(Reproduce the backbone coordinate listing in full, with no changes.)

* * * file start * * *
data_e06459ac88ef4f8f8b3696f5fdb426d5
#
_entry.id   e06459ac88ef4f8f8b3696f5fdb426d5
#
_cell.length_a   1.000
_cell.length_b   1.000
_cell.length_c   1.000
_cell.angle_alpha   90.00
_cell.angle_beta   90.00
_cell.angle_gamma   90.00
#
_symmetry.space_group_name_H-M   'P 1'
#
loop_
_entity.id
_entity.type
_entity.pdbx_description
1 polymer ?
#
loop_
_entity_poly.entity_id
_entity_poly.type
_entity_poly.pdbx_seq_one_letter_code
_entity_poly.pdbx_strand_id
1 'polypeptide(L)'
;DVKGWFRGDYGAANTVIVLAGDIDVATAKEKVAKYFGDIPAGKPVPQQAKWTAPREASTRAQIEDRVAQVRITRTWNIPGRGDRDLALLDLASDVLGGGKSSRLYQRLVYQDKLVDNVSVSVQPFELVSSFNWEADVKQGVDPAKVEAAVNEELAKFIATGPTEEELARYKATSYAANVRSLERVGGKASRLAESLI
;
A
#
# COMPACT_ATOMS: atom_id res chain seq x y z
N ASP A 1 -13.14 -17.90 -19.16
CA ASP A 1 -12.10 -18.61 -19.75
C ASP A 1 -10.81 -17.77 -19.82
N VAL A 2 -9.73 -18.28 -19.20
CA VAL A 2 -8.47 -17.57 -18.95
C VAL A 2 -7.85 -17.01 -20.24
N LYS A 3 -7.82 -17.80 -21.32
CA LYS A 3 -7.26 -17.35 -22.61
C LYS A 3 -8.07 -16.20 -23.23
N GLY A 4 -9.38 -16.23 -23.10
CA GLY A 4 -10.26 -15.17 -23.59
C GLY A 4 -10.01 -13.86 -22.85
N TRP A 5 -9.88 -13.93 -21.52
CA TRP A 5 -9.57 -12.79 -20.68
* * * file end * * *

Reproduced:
data_e06459ac88ef4f8f8b3696f5fdb426d5
#
_entry.id   e06459ac88ef4f8f8b3696f5fdb426d5
#
_cell.length_a   1.000
_cell.length_b   1.000
_cell.length_c   1.000
_cell.angle_alpha   90.00
_cell.angle_beta   90.00
_cell.angle_gamma   90.00
#
_symmetry.space_group_name_H-M   'P 1'
#
loop_
_entity.id
_entity.type
_entity.pdbx_description
1 polymer ?
#
loop_
_entity_poly.entity_id
_entity_poly.type
_entity_poly.pdbx_seq_one_letter_code
_entity_poly.pdbx_strand_id
1 'polypeptide(L)'
;DVKGWFRGDYGAANTVIVLAGDIDVATAKEKVAKYFGDIPAGKPVPQQAKWTAPREASTRAQIEDRVAQVRITRTWNIPGRGDRDLALLDLASDVLGGGKSSRLYQRLVYQDKLVDNVSVSVQPFELVSSFNWEADVKQGVDPAKVEAAVNEELAKFIATGPTEEELARYKATSYAANVRSLERVGGKASRLAESLI
;
A
#
# COMPACT_ATOMS: atom_id res chain seq x y z
N ASP A 1 -13.14 -17.90 -19.16
CA ASP A 1 -12.10 -18.61 -19.75
C ASP A 1 -10.81 -17.77 -19.82
N VAL A 2 -9.73 -18.28 -19.20
CA VAL A 2 -8.47 -17.57 -18.95
C VAL A 2 -7.85 -17.01 -20.24
N LYS A 3 -7.82 -17.80 -21.32
CA LYS A 3 -7.26 -17.35 -22.61
C LYS A 3 -8.07 -16.20 -23.23
N GLY A 4 -9.38 -16.23 -23.10
CA GLY A 4 -10.26 -15.17 -23.59
C GLY A 4 -10.01 -13.86 -22.85
N TRP A 5 -9.88 -13.93 -21.52
CA TRP A 5 -9.57 -12.79 -20.68